The number of inbound travellers who have passed through New Zealand's managed isolation and quarantine facilities has tipped 100,000.
The milestone was confirmed on the Ministry of Business Innovation and Employment's website today.
It shows the total number of people who have undergone two weeks in New Zealand's MIQ facilities since March 26 is now 100,220.
There are currently 5668 people in MIQ's 154 facilities, with 5863 returnees predicted to arrive in the next 14 days.
The website warns that spaces in MIQ are "extremely limited" until mid February, with no allocations available currently until February 3.
Spaces "may become available as travel plans change. We recommend you continue checking the Managed Isolation Allocation System for your preferred date."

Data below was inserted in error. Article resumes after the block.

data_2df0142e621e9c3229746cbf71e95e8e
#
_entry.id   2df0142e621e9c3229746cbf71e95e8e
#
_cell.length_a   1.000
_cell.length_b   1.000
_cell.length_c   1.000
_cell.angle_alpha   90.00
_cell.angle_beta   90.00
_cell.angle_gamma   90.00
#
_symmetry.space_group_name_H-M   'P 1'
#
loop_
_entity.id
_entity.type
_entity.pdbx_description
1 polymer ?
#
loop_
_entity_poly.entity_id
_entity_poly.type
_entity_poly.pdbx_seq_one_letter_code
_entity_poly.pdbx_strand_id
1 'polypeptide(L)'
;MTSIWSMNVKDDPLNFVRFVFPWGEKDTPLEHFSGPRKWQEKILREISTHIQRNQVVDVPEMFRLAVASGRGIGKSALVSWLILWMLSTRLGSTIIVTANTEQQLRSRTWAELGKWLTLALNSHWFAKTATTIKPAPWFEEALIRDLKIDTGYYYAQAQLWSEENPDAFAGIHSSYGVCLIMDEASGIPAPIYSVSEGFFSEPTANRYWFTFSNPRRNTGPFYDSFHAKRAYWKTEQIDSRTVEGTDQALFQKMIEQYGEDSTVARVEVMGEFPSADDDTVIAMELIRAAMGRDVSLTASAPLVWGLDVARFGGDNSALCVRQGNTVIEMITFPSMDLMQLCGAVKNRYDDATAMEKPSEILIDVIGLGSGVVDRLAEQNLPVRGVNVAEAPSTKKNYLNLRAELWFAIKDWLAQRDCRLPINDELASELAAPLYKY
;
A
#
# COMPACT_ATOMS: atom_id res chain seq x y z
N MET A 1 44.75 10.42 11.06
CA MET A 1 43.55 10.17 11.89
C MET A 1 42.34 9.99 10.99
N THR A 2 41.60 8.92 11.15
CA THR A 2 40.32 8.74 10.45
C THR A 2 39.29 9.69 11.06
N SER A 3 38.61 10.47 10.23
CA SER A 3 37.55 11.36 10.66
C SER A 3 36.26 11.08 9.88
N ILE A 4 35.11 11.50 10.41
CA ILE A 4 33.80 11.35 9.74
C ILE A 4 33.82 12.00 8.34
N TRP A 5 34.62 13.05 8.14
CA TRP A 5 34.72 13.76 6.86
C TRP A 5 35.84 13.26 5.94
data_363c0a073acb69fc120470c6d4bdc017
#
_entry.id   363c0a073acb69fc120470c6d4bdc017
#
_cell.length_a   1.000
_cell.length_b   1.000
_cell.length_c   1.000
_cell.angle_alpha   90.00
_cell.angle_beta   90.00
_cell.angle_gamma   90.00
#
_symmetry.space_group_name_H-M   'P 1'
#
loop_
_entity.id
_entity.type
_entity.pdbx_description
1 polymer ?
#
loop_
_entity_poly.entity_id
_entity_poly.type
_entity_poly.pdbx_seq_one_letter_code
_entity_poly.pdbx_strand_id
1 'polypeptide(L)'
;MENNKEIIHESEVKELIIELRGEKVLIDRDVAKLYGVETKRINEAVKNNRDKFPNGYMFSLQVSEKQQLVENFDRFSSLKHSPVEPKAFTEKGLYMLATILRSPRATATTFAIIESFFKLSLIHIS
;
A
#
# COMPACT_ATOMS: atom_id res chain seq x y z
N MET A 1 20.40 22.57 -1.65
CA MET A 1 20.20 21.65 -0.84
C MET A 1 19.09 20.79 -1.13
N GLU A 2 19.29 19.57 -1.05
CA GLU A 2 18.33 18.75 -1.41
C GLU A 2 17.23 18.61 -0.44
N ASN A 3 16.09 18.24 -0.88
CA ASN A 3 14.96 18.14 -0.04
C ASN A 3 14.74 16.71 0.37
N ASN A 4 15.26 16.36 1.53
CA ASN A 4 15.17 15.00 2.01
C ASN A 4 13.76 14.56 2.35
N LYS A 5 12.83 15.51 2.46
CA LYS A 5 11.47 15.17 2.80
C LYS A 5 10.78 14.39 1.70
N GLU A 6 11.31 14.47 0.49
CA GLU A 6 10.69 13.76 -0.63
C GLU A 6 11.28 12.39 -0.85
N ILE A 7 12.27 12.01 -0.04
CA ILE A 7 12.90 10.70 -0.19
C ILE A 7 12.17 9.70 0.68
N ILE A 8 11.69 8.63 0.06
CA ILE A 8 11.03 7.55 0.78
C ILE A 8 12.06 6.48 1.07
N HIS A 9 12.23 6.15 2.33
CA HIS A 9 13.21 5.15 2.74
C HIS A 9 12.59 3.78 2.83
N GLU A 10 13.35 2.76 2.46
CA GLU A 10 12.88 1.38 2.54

Yesterday the Government officially made it mandatory for almost every traveller coming to New Zealand to produce a negative Covid-19 test before they board a plane in a bid to protect Kiwis from the pandemic which is still raging overseas.
The new rules will come into force at 11.59pm on Monday, January 25 – this is in a bid to minimise disruption for those passengers with imminent departures.
Previously, only travellers from the UK and the US needed to produce a negative test to come to New Zealand.
From January 25, that has been extended to every inbound traveller, with the exception of Australia, Antarctica and most Pacific Island countries.
Covid-19 Minister Chris Hipkins also revealed that the Government was "exploring some possibilities" as to whether it could get a smaller number of Covid-19 vaccines to frontline workers earlier than had been previously signalled.
Hipkins said the new measures wouldn't stop Covid coming into the country, but the Government's goal was to reduce the number of cases.